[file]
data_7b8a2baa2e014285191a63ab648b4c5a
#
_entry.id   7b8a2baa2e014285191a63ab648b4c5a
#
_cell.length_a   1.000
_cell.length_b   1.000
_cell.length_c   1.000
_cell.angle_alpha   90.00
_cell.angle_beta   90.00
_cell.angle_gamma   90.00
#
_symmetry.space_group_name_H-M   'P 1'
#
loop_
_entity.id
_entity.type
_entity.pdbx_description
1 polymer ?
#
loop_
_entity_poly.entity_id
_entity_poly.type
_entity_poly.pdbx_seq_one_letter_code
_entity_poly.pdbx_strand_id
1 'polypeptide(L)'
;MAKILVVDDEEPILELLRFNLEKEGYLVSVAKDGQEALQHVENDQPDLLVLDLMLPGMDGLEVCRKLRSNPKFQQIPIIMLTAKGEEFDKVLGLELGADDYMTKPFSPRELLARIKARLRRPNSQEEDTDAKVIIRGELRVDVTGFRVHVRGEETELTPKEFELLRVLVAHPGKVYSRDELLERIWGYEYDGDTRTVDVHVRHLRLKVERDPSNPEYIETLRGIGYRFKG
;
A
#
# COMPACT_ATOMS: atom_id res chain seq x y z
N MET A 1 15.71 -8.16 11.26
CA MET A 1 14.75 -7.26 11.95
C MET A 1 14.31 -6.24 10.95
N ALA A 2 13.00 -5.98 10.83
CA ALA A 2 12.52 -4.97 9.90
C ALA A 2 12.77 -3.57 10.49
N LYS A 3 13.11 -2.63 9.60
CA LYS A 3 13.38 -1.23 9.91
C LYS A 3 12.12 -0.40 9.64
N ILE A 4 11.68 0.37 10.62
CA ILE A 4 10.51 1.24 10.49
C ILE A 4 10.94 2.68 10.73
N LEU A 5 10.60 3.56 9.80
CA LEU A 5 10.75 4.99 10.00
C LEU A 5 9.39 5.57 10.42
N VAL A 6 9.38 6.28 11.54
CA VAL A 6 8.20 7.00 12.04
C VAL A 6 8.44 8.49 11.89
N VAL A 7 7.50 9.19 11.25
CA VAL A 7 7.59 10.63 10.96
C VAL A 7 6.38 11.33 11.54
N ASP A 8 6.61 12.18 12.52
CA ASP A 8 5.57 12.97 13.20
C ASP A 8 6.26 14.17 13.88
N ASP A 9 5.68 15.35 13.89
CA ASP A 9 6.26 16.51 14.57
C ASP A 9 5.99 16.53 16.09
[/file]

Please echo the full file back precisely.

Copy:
data_7b8a2baa2e014285191a63ab648b4c5a
#
_entry.id   7b8a2baa2e014285191a63ab648b4c5a
#
_cell.length_a   1.000
_cell.length_b   1.000
_cell.length_c   1.000
_cell.angle_alpha   90.00
_cell.angle_beta   90.00
_cell.angle_gamma   90.00
#
_symmetry.space_group_name_H-M   'P 1'
#
loop_
_entity.id
_entity.type
_entity.pdbx_description
1 polymer ?
#
loop_
_entity_poly.entity_id
_entity_poly.type
_entity_poly.pdbx_seq_one_letter_code
_entity_poly.pdbx_strand_id
1 'polypeptide(L)'
;MAKILVVDDEEPILELLRFNLEKEGYLVSVAKDGQEALQHVENDQPDLLVLDLMLPGMDGLEVCRKLRSNPKFQQIPIIMLTAKGEEFDKVLGLELGADDYMTKPFSPRELLARIKARLRRPNSQEEDTDAKVIIRGELRVDVTGFRVHVRGEETELTPKEFELLRVLVAHPGKVYSRDELLERIWGYEYDGDTRTVDVHVRHLRLKVERDPSNPEYIETLRGIGYRFKG
;
A
#
# COMPACT_ATOMS: atom_id res chain seq x y z
N MET A 1 15.71 -8.16 11.26
CA MET A 1 14.75 -7.26 11.95
C MET A 1 14.31 -6.24 10.95
N ALA A 2 13.00 -5.98 10.83
CA ALA A 2 12.52 -4.97 9.90
C ALA A 2 12.77 -3.57 10.49
N LYS A 3 13.11 -2.63 9.60
CA LYS A 3 13.38 -1.23 9.91
C LYS A 3 12.12 -0.40 9.64
N ILE A 4 11.68 0.37 10.62
CA ILE A 4 10.51 1.24 10.49
C ILE A 4 10.94 2.68 10.73
N LEU A 5 10.60 3.56 9.80
CA LEU A 5 10.75 4.99 10.00
C LEU A 5 9.39 5.57 10.42
N VAL A 6 9.38 6.28 11.54
CA VAL A 6 8.20 7.00 12.04
C VAL A 6 8.44 8.49 11.89
N VAL A 7 7.50 9.19 11.25
CA VAL A 7 7.59 10.63 10.96
C VAL A 7 6.38 11.33 11.54
N ASP A 8 6.61 12.18 12.52
CA ASP A 8 5.57 12.97 13.20
C ASP A 8 6.26 14.17 13.88
N ASP A 9 5.68 15.35 13.89
CA ASP A 9 6.26 16.51 14.57
C ASP A 9 5.99 16.53 16.09